A Powerful Perspective on Your Piano Playing-Composition Unlocks the Door

A Powerful Perspective on Your Piano Playing-Composition Unlocks the Door


Recently, one of my young students, an 8-year-old beginner proudly played a piece for me that she had composed. “How is this even possible?” You might ask. She simply decided to experiment with the notes she had learned from her piano books. She then took it upon herself to draw her own music staff paper and put the notes she played on the correct lines and spaces imitating what she saw in her music. Her little piece had tremendous musicality because she wrote what she knew how to play. It sounded tuneful, rhythmically solid and it was simply charming. At my encouragement, she continued to compose using the music staff paper her mother bought for her on Amazon. Lo and behold, the next week she composed four more songs. Each one different and delightful.

Lest you think she is a prodigy, she sometimes spends more time playing outside than practicing or even if she practices a lot, she doesn’t compose. Nevertheless, the seeds are there. Periodically, I’ll be treated to a new piece she wrote, but certainly not every week. However, something else has happened in her musical life, she KNOWS far more about music than if she just practiced her lesson pieces.

What does my student’s creativity have to do with you?

Really four things: 1. if you’ve ever tinkered around on the piano and uncovered a group of notes that sounded catchy or kept humming a tune that you couldn’t get out of your head, you need to pay attention to that music. It’s yours. 2. The very act of putting the notes on the staff (music paper or computer software) forces you to clarify and crystallize your musical ideas. This is similar to what happens when you write a report, essay, poem, or short story. 3. Many questions come up in the process of writing that lead you to start searching for everything you can find to inspire and guide you make your piece better. You will learn more about music by composing than you could ever imagine. 4. If you are a piano student with a true love for music, you have nearly everything you need to express your musical ideas by composing something that pleases you. Did you know that 95% music performed in this country is played and/or composed by “Amateurs” i.e., those who do not get paid for their musical services? In reality, there’s not necessarily any difference between the quality of the music they compose and that of the professionals.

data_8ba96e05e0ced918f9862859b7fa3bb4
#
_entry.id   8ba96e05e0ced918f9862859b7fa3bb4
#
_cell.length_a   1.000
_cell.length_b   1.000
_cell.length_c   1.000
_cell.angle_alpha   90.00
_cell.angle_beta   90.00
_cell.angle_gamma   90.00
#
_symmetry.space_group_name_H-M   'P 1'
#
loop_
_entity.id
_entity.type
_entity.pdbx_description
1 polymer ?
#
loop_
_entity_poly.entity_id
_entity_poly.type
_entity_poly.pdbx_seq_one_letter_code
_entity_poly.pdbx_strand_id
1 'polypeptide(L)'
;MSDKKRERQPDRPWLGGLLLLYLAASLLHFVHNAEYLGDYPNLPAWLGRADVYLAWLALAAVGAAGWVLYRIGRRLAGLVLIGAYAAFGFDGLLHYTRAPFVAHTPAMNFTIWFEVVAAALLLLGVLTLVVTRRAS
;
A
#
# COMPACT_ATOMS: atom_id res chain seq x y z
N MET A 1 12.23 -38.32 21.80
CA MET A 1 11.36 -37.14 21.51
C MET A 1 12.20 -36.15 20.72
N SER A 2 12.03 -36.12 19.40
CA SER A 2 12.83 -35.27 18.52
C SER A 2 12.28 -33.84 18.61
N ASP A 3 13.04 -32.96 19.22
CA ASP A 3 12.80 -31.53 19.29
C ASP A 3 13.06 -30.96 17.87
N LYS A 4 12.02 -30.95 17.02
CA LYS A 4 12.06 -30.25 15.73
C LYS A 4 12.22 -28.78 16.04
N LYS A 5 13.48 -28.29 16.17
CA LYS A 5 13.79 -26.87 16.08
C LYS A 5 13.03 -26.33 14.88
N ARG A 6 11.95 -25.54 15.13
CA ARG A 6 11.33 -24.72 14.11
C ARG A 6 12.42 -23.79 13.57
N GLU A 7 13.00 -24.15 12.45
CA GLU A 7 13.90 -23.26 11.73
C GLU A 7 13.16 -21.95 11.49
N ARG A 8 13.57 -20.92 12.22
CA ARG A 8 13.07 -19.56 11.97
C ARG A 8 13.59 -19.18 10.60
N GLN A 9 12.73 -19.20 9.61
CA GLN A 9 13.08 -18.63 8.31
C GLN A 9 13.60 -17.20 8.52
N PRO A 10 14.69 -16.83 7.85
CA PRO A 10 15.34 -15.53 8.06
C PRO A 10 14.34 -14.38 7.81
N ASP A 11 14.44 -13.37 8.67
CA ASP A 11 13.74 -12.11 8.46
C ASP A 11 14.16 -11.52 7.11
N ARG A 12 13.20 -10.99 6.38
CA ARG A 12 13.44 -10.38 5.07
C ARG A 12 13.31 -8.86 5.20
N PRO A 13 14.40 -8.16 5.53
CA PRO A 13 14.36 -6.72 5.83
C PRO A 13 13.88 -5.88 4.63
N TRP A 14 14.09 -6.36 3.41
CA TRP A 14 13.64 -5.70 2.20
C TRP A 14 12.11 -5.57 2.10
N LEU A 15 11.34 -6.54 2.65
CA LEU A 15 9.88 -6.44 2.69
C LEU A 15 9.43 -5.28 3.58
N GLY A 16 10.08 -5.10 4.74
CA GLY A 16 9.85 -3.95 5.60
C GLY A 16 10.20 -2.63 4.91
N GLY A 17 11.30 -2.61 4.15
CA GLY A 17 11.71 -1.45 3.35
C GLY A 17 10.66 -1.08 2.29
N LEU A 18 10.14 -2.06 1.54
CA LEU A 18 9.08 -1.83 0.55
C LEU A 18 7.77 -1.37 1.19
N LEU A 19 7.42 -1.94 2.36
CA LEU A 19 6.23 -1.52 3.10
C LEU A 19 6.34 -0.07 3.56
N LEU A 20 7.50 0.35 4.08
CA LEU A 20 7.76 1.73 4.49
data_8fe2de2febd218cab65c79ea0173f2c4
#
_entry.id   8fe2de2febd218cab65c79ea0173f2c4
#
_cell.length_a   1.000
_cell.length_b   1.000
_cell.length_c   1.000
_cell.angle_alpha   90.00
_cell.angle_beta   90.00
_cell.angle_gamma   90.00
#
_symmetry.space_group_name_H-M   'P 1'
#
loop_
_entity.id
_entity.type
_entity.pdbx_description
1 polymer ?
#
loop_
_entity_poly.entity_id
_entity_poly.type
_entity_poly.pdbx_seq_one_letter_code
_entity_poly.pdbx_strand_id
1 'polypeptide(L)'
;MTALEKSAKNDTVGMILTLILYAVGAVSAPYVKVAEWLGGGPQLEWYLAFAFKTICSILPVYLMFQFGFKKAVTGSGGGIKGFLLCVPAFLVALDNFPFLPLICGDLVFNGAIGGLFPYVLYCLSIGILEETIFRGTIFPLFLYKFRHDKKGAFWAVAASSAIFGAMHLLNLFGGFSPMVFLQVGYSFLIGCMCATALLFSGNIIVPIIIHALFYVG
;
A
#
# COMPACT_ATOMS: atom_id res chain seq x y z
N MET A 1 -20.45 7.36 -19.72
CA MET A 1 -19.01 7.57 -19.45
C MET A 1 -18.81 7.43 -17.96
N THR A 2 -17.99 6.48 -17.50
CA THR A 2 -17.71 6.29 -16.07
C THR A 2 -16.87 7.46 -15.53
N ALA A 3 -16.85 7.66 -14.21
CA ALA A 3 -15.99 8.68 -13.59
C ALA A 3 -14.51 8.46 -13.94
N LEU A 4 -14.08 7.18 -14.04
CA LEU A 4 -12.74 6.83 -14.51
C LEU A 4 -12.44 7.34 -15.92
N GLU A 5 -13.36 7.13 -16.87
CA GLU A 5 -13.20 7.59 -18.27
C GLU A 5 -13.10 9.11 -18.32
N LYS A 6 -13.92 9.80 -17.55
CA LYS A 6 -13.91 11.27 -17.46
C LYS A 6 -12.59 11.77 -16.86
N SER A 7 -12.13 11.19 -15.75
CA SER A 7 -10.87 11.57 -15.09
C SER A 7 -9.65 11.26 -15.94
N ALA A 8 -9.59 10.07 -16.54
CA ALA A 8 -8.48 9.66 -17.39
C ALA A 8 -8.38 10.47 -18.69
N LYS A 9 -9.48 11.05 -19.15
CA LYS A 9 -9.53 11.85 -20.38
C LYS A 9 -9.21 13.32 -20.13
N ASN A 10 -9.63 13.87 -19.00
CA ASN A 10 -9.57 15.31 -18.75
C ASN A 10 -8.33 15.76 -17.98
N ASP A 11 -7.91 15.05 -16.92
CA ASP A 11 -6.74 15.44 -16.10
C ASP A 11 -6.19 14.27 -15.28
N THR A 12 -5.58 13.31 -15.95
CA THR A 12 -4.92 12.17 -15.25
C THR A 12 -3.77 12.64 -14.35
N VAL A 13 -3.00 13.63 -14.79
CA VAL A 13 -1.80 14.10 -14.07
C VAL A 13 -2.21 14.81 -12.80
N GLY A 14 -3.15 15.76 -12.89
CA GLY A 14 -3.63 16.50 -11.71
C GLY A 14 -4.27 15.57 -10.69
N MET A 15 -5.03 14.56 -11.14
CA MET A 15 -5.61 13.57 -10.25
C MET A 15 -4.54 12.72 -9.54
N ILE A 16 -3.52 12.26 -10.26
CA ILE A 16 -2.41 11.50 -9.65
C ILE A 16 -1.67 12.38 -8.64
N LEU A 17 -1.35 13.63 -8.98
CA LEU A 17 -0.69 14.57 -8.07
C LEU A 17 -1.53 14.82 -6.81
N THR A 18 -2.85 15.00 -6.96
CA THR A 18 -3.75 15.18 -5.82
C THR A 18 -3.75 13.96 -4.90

My 45-year career of teaching piano and performing as a jazz pianist also included 16 years of composing classical music for orchestra, chorus, and a wide variety of chamber ensembles. Without a doubt, I gained a great deal of knowledge from my two Master of Music degrees at New England Conservatory and Doctoral Studies at Boston University. What I learned through composing, studies and reading manifests itself almost every day that I teach piano students.

Maybe you feel you have some musical ideas you’d like to express on paper or in a recording? Or maybe you just need some added inspiration to make your ideas come alive? Here’s an example of one way to get started: use a piece you really love (classical, popular, jazz, show tune, etc.) and we’ll examine it. Based on this, you will be able to experiment with your own tune modeled after that.

You’ll learn many things that enable you to not only compose more music but will help you become a better pianist. These include:

§ Musical Form and Structure

§ Chord progressions, keys and harmonic patterns

  • Articulation, phrasing, dynamics, expression marks and tempo

  • Shape and direction of the melodic line

  • construction of motives as well as voice leading in the secondary parts

  • Timbre, character, and mood

Maybe you feel you have some musical ideas you’d like to express. Or maybe you just need some added inspiration to make your ideas come alive? If so, now is the time to enroll in our summer Composition Elective.


Same old, same old?

Going forward make time for core enrichment.

Selecting just the right notes for a composition